U. S. Patent and Trademark Office Issues a Patent to Diné College
FOR IMMEDIATE RELEASE
July 12, 2021
TSAILE, Ariz. — Diné College professor has received a patent from the U.S. Patent and Trademark Office that would make it easier for doctors to diagnose disorders in the brain, heart, intestines, or uterus.
The patent, “Concentric ring electrodes for improved accuracy of Laplacian estimation,” was issued on June 29, 2021. “The patent can be used for various kinds of electrophysiological measurement, such as recording electric signals from brain, heart, muscles, intestines, uterus, etc., for diagnostic purposes,” said Associate Professor Oleksandr Makeyev, who has taught math at the College since 2014.
“While I’ve worked on the concentric ring electrode technology for over a decade now, the research that went into this particular patent was the culmination of several different projects, grants, publications, etc.” said Dr. Oleksandr Makeyev. The results were obtained about a year ago in the middle of the pandemic and then submitted as a patent application on October 9, 2020.
“This could be a first-ever patent for a tribal college,” said Diné College President Charles “Monty” Roessel. “The approval of this scientific patent shows our growth and entrance into academic entrepreneurship field as an institution of higher education and exhibits the highly qualified and esteemed faculty we have educating our students.”
Dr. Makeyev has a second patent application pending, as well as a third one in the preparation stages. “I believe that this pursuit of intellectual property and technology transfer on part of Diné College reflects the institution’s high regard for cutting edge research and innovation,” Dr. Makeyev said. “We are very grateful for the support of the National Science Foundation (NSF) Tribal Colleges and Universities Program (TCUP) since costs and fees associated with this pursuit were covered under two research grants. We are also very grateful to Kilpatrick Townsend & Stockton LLP for their help and legal support that was absolutely vital to the success of this effort.”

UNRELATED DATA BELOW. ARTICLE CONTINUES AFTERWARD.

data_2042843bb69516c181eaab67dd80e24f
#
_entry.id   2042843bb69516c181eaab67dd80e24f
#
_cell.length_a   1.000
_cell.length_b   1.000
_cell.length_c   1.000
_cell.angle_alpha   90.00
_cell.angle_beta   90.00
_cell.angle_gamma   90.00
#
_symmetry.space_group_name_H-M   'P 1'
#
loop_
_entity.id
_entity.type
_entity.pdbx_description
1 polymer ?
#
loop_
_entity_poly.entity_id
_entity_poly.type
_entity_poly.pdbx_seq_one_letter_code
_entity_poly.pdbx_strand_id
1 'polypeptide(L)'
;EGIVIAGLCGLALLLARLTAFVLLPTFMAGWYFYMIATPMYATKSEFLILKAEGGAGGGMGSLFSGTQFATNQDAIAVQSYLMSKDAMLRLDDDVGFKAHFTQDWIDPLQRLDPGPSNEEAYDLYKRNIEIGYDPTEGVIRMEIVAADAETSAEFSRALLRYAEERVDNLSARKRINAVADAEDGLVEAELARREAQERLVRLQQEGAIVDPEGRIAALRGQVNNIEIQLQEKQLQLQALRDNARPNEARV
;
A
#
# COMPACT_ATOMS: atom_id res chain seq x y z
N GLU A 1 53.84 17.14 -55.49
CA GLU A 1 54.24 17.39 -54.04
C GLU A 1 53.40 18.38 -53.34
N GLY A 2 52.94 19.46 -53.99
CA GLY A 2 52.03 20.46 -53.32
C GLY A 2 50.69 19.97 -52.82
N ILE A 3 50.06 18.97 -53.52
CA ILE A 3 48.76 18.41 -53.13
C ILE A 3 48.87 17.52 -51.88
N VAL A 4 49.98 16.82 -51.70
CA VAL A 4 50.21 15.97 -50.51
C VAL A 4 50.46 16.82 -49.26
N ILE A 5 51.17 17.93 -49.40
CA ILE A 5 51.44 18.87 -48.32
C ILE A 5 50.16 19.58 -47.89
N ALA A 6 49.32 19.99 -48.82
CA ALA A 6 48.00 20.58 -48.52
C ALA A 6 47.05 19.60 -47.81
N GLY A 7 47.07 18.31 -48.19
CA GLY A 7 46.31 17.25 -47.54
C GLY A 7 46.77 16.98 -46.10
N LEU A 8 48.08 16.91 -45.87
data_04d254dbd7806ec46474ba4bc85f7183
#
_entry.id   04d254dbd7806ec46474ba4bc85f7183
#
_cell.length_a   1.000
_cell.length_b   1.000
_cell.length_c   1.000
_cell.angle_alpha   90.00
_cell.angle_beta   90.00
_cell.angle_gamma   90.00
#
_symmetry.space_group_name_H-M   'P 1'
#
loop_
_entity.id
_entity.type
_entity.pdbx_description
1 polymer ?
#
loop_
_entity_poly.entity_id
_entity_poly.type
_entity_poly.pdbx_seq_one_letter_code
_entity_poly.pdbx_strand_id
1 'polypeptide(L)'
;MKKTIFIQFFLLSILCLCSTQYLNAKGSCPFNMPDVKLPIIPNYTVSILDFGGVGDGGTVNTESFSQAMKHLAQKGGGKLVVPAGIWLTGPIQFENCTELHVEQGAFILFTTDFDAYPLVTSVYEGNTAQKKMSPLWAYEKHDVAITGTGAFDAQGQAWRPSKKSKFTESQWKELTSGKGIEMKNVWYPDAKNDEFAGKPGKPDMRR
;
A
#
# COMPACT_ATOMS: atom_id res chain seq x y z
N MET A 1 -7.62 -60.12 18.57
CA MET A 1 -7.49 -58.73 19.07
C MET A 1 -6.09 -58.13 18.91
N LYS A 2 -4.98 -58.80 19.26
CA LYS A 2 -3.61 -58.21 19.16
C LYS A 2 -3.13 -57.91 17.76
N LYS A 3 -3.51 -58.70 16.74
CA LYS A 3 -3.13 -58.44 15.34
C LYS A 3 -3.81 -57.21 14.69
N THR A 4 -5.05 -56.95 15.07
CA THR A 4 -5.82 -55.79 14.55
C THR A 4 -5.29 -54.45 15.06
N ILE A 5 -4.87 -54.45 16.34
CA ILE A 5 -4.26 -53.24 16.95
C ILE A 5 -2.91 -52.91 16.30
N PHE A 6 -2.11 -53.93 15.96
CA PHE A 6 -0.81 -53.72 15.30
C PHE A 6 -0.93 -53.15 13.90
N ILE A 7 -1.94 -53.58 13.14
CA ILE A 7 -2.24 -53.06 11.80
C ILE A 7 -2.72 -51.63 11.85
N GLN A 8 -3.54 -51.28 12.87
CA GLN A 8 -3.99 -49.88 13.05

James Tutt, Dean of the School of STEM said Diné College recently broke ground for a $7.4 million STEM building which will create more opportunities for students and faculty to conduct research. “Diné College’s School of Science, Technology, Engineering, and Mathematics (STEM) is paving a way for the future,” said Dean Tutt.
Dr. Makeyev has a Ph.D. in engineering science from Clarkson University. In 2014, after completing a postdoctoral fellowship at the University of Rhode Island, he joined Diné College. He has authored and co-authored 77 scientific publications including 34 papers in peer-reviewed journals. In 2017, he was elevated to the rank of a Senior Member of the Institute of Electrical and Electronics Engineers, the world’s largest technical professional organization.
Diné College is a four-year tribal college located on the Navajo reservation with six campuses and two microsites across Arizona, New Mexico, and Utah and primarily serves Navajo students. The school offers 13 bachelor’s degrees, 20 associate’s, and 9 certificate programs. The school is accredited by the Higher Learning Commission. The college, established in 1968, is the first tribal college and was formerly named Navajo Community College.
View the patent here.
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